Assange’s extradition hearing concludes at London’s Old Bailey, with decision due January 4

By Thomas Scripps
2 October 2020

Julian Assange’s extradition hearing concluded yesterday as it began, with a denial of his legal right to a fair trial. District Judge Vanessa Baraitser refused to admit additional evidence on the US government’s flagrant abuse of due process.

When the evidentiary phase of the hearing opened four weeks ago, Baraitser refused the defence’s request that she excise additional allegations made against Assange at the eleventh hour by US prosecutors, in a superseding indictment. She refused a subsequent application made by the defence for an adjournment, to allow them to respond to the new indictment. Her ruling yesterday renders any challenge to this all but impossible.

Speaking for the defence, Mark Summers QC applied for a new statement drafted by Assange’s instructing solicitor and veteran human rights campaigner Gareth Peirce to be admitted as evidence. The statement detailed “issues that would have been raised by way of evidence, explored by way of evidence and potentially raised by way of submissions if there had been more or sufficient time to respond to the fresh and different allegations.” This would have provided the necessary basis for the defence to make arguments in their closing submission about the US government’s abuse of due process.

Following an objection from the prosecution, Baraitser refused to admit the statement.

This is only the latest in a series of legal abuses perpetrated against Assange. Earlier in the day, Edward Fitzgerald QC summarised evidence submitted by Peirce of the multiple ways the US has disrupted and violated the preparation of the WikiLeaks founder’s case.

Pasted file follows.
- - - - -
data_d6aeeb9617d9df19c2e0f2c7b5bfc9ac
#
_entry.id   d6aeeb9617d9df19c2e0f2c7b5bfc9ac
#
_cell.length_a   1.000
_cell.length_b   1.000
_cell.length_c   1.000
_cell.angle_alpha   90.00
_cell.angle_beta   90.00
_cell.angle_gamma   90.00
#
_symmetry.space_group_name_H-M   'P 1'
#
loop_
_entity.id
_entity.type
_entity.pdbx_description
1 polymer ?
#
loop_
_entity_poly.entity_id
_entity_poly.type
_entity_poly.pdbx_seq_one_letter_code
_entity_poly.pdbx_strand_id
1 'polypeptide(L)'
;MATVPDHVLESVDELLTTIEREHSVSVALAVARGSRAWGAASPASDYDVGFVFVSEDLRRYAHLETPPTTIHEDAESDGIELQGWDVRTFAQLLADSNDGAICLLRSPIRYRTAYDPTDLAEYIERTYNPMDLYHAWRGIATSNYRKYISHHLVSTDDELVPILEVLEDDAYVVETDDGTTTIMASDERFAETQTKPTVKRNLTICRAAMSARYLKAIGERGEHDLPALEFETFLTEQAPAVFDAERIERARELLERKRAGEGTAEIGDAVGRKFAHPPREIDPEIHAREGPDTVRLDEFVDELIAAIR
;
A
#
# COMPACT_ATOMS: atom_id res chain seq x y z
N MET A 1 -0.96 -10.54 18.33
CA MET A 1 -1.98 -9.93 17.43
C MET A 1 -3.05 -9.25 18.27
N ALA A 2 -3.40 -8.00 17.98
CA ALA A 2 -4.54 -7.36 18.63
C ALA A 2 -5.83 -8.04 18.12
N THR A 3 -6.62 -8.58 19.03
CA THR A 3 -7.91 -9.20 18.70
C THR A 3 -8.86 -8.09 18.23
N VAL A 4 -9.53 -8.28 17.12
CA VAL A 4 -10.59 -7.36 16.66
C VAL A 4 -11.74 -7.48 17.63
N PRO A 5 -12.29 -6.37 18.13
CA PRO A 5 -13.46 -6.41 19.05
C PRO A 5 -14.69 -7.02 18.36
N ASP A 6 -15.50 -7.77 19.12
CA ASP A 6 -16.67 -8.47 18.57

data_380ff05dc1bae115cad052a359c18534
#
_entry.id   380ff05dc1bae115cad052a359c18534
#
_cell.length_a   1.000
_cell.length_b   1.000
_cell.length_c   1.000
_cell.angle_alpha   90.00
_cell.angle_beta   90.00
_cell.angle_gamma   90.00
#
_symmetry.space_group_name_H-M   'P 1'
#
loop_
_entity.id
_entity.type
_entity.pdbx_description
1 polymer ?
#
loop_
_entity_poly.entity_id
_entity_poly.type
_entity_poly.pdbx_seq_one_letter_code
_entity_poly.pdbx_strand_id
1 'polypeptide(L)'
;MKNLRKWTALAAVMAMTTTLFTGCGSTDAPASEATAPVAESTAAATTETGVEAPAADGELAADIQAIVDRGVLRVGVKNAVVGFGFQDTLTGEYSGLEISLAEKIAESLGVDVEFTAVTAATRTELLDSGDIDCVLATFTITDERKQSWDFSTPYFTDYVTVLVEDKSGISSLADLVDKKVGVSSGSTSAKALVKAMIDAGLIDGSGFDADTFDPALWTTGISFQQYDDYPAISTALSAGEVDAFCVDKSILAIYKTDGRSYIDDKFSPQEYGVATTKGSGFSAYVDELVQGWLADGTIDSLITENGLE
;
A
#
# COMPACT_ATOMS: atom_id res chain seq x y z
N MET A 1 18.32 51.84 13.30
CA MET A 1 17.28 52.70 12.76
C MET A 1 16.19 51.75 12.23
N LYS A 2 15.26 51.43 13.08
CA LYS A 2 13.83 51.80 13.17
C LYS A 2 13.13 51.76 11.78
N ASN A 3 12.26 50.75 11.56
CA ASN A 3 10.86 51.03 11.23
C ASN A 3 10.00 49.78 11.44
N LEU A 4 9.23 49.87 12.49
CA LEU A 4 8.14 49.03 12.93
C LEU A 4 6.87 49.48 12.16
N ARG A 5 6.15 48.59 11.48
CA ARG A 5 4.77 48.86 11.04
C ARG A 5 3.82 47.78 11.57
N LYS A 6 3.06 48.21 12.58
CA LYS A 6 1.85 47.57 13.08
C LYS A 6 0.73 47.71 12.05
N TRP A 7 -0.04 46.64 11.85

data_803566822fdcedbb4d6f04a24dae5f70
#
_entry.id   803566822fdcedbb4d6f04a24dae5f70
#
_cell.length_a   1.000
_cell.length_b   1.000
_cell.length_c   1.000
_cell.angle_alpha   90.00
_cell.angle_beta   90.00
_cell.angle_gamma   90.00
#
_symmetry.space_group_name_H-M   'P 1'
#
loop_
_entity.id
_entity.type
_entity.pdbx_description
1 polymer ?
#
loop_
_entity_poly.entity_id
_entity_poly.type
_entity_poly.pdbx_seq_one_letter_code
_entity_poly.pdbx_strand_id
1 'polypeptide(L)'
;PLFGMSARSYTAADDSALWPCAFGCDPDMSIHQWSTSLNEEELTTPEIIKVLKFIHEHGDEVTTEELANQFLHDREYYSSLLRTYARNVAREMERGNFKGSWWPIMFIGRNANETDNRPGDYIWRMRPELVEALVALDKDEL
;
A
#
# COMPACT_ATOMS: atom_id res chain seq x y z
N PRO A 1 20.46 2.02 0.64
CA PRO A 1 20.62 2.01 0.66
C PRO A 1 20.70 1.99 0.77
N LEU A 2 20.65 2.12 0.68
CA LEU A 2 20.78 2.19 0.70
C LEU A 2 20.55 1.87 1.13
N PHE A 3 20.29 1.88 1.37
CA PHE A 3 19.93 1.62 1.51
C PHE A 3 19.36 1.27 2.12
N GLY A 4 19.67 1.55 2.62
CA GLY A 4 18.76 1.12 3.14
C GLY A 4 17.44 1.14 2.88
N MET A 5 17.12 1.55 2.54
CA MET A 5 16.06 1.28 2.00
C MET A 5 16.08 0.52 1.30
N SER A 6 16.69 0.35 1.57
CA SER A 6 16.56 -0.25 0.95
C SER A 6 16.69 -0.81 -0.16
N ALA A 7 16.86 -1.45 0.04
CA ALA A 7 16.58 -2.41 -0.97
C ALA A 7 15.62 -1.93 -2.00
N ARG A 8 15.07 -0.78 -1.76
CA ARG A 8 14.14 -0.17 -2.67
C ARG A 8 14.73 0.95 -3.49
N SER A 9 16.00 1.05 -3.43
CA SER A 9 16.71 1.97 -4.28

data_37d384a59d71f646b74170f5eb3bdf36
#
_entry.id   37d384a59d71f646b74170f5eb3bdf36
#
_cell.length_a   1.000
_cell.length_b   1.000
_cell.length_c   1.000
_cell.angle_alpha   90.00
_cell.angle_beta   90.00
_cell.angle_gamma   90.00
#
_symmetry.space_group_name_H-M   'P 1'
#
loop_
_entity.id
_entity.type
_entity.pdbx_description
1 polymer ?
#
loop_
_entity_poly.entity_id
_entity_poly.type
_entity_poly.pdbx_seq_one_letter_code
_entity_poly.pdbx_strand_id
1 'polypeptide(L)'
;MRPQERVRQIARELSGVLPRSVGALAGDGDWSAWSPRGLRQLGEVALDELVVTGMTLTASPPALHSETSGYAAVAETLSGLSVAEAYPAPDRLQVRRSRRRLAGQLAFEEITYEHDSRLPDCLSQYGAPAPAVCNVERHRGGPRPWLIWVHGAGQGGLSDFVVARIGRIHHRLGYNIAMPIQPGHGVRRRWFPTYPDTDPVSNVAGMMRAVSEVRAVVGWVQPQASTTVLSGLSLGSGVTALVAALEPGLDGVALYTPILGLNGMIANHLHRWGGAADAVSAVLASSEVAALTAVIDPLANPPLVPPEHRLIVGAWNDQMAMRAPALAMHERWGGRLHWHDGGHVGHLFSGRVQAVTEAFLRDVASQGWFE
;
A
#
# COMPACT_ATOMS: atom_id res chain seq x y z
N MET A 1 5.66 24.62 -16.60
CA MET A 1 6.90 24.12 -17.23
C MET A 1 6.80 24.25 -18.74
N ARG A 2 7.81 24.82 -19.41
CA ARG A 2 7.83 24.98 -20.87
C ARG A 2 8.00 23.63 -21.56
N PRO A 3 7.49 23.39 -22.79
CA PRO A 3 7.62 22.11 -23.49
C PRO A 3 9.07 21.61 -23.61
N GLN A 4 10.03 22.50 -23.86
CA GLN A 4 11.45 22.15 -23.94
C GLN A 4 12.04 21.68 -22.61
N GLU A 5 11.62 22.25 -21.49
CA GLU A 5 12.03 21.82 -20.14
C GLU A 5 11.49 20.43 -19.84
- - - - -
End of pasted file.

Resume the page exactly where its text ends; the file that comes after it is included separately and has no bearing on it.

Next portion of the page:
Her statements recount Assange’s “legally privileged material being seized from the [Ecuadorian] embassy” after his arrest, the “intrusion into legally privileged meetings” between herself and Assange by US agencies and the “chilling effect upon preparations for these extradition proceedings” that these actions have triggered. She notes that no reassurance had been given by the US “that the ongoing representation of Mr Assange has not been, is not being and will not be the subject of unlawful intrusion by US agencies.”

Peirce has spent a long career fighting some of the most infamous cases of state criminality, including the frame-up of Judith Ward, the Guildford Four, the Birmingham Six, mineworkers during the 1984-85 miners’ strike, the police murder of Jean Charles de Menezes and multiple individuals held on terror charges. Peirce’s efforts to check the power, secrecy, and abuses of the state have proceeded amid the ever more complete transformation of the legal system into an instrument of imperialist barbarism.

This fact was underscored by Baraitser’s second significant ruling yesterday, which held that a speech made by US Attorney General William Barr on September 16 also could not be admitted as evidence. In that speech, Barr confirmed his view that “the Executive has virtually unchecked [prosecutorial] discretion.” In other words, if President Trump wants to see Assange imprisoned for life, whether that is legal or not is irrelevant. The defence tried to introduce these comments into proceedings as evidence for their argument that Assange’s prosecution is politically motivated.